Since then, the attention given to me and my crew—I'm trying to resist, somewhat unsuccessfully, everyone's attempt to make this about fewer than five people—has obviously been immense. But I still don't think of myself as a celebrity. It's been a difficult adjustment, initially because of the "hero" mantle that was pushed in my direction. I felt for a long time that that wasn't an appropriate word. As my wife, Lorrie, pointed out on "60 Minutes," a hero is someone who decides to run into a burning building. This was different—this was a situation that was thrust upon us. I didn't choose to do what I did. That was why initially I decided that if someone offered me the gift of their thankfulness, I should accept it gratefully—but then not take it on as my own.

As time went by, though, I was better able to put everything in perspective and realize how this event had touched people's lives, how ready they were for good news, how much they wanted to feel hopeful again. Partly it's because this occurred as the U.S. presidency was changing hands. We've had a worldwide economic downturn, and people were confused, fearful and just so ready for good news. They wanted to feel reassured, I think, that all the things we value, all our ideals, still exist—that they're still there, even if they're not always evident.

The Captain offers his own lessons on crisis:

We valued every life on that airplane and knew it was our responsibility to try to save each one, in spite of the sudden and complete failure of our aircraft. We never gave up. Having a plan enabled us to keep our hope alive. Perhaps in a similar fashion, people who are in their own personal crises—a pink slip, a foreclosure—can be reminded that no matter how dire the circumstance, or how little time you have to deal with it, further action is always possible. There's always a way out of even the tightest spot. You can survive.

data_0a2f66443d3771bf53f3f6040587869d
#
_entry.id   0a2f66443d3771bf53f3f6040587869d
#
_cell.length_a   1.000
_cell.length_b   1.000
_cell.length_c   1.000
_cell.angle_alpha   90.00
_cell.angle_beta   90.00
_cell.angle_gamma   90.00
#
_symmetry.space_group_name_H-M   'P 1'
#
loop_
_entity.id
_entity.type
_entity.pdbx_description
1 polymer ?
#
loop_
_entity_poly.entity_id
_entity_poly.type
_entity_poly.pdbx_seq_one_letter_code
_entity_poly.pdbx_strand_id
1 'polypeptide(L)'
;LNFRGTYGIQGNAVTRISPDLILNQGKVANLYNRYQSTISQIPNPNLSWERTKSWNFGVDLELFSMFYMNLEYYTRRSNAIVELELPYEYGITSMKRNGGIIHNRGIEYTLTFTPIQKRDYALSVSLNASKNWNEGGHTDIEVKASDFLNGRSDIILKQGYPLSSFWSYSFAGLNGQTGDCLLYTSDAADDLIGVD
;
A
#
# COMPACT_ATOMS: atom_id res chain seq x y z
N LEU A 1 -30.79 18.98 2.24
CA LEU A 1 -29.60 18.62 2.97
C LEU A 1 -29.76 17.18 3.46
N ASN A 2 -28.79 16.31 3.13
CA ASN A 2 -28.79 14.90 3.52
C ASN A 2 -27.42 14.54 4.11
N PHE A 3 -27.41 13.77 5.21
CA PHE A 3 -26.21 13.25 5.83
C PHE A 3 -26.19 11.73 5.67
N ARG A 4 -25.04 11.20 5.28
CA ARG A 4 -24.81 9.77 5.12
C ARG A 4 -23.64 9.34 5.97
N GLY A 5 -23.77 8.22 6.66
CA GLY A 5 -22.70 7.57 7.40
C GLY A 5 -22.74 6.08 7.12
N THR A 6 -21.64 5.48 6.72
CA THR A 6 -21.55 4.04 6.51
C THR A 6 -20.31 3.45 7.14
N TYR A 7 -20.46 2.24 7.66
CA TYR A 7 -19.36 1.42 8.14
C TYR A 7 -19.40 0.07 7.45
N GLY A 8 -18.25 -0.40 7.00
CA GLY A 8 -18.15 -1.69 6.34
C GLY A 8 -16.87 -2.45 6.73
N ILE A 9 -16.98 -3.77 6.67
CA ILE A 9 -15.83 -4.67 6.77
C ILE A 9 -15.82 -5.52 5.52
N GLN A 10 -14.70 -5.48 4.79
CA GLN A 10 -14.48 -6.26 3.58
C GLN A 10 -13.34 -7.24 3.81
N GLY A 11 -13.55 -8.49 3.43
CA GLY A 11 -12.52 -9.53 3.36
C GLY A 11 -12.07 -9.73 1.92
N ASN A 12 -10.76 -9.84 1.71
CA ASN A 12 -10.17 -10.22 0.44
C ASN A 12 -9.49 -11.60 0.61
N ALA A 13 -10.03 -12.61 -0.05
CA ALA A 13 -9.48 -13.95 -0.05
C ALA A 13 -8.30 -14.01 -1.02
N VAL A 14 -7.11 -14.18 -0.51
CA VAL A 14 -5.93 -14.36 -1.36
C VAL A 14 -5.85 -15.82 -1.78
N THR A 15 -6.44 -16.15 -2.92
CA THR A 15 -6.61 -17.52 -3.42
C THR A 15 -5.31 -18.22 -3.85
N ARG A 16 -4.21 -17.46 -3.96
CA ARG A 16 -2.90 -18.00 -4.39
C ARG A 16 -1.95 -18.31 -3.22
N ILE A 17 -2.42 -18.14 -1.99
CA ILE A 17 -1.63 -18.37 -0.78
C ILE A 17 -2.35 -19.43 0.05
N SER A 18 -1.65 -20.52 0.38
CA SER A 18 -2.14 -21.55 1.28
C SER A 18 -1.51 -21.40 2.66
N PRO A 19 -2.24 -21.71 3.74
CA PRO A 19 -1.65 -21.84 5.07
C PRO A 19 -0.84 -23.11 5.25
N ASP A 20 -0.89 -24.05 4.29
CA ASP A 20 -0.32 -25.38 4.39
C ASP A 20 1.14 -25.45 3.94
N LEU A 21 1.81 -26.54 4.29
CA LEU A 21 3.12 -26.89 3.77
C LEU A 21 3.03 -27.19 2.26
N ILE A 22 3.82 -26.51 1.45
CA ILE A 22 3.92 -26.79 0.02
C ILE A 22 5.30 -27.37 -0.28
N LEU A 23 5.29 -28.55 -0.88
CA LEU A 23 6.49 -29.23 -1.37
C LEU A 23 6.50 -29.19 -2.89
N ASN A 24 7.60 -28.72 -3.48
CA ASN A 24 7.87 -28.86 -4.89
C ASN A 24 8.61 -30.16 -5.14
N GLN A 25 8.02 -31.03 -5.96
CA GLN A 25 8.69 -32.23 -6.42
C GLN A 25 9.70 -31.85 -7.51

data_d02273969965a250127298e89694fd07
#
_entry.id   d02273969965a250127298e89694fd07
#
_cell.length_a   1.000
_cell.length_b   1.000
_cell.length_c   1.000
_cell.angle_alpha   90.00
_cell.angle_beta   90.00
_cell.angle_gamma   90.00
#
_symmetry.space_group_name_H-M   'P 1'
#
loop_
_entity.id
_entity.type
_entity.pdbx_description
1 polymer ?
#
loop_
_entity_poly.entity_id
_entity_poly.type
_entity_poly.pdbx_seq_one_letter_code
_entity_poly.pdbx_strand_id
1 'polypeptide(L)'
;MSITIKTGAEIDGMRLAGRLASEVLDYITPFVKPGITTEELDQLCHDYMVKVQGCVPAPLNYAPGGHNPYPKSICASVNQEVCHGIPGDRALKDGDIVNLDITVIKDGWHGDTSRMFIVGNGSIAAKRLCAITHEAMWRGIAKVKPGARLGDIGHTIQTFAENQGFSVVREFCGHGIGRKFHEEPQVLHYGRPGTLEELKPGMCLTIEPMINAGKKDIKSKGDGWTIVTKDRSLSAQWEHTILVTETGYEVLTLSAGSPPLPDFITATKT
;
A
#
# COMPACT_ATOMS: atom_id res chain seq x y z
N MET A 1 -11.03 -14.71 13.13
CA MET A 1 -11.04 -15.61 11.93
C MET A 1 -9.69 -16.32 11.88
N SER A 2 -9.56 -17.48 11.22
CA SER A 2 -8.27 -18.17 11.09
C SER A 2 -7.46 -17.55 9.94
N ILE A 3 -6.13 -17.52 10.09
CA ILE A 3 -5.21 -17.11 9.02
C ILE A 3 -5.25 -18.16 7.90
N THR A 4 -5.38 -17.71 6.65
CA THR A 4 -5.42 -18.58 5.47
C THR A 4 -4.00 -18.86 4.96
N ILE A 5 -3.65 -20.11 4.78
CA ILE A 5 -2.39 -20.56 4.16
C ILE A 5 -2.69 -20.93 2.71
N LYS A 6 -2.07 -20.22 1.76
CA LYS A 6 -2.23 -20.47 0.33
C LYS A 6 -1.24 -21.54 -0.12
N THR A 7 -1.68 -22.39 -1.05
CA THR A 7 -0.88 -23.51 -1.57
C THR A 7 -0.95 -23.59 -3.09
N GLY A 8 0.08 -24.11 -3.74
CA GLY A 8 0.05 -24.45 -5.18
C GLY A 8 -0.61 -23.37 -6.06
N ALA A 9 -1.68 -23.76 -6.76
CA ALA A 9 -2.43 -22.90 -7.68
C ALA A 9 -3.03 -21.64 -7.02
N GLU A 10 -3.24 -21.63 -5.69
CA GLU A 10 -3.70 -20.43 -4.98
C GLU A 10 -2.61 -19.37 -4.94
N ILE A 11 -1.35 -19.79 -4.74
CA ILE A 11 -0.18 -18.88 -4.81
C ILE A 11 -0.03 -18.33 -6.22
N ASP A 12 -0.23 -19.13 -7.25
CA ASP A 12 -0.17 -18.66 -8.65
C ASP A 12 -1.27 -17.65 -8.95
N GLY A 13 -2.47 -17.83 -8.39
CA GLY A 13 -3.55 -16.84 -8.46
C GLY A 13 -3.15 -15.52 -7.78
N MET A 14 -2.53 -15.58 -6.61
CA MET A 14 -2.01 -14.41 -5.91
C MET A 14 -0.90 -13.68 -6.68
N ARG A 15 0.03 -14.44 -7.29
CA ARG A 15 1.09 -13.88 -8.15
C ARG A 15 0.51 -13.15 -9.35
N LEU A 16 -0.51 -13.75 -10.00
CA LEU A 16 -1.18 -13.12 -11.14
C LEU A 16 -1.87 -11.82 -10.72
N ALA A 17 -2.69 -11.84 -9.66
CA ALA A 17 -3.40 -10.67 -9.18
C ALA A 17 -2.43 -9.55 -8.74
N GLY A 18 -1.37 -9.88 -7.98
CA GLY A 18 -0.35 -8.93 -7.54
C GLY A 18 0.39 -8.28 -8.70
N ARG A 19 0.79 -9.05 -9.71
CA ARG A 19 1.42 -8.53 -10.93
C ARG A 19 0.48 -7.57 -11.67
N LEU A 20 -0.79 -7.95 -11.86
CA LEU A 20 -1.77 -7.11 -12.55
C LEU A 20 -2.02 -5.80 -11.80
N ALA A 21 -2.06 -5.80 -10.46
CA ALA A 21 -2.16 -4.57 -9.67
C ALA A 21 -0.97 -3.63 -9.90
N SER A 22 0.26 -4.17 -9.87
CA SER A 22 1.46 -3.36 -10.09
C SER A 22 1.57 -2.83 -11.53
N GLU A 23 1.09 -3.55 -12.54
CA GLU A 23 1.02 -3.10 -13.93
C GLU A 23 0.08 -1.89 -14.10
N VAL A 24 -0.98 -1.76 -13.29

Tuesday, March 3, 2009

Managing Expectations to Manage the Unexpected

Crises inherently involve people dealing with unanticipated events. And one way that leaders often shape how people around them think about crises is by talking about expectations. For example, much of the recent talk initiated and perpetuated by leaders within the U.S. government incorporates aspects of expectation management.

Take, for instance, President Barack Obama’s Feb. 24 address before a joint session of Congress. In his speech, which dealt largely with his plans to bolster the economy, Mr. Obama incorporated several elements of expectation management. Specifically, after discussing his immediate plans for economic recovery, Mr. Obama’s rhetoric shifted to describe plans with a decidedly futuristic orientation. To illustrate with a simple example, let’s consider the president’s use of two phrases: “short term” and “long term.”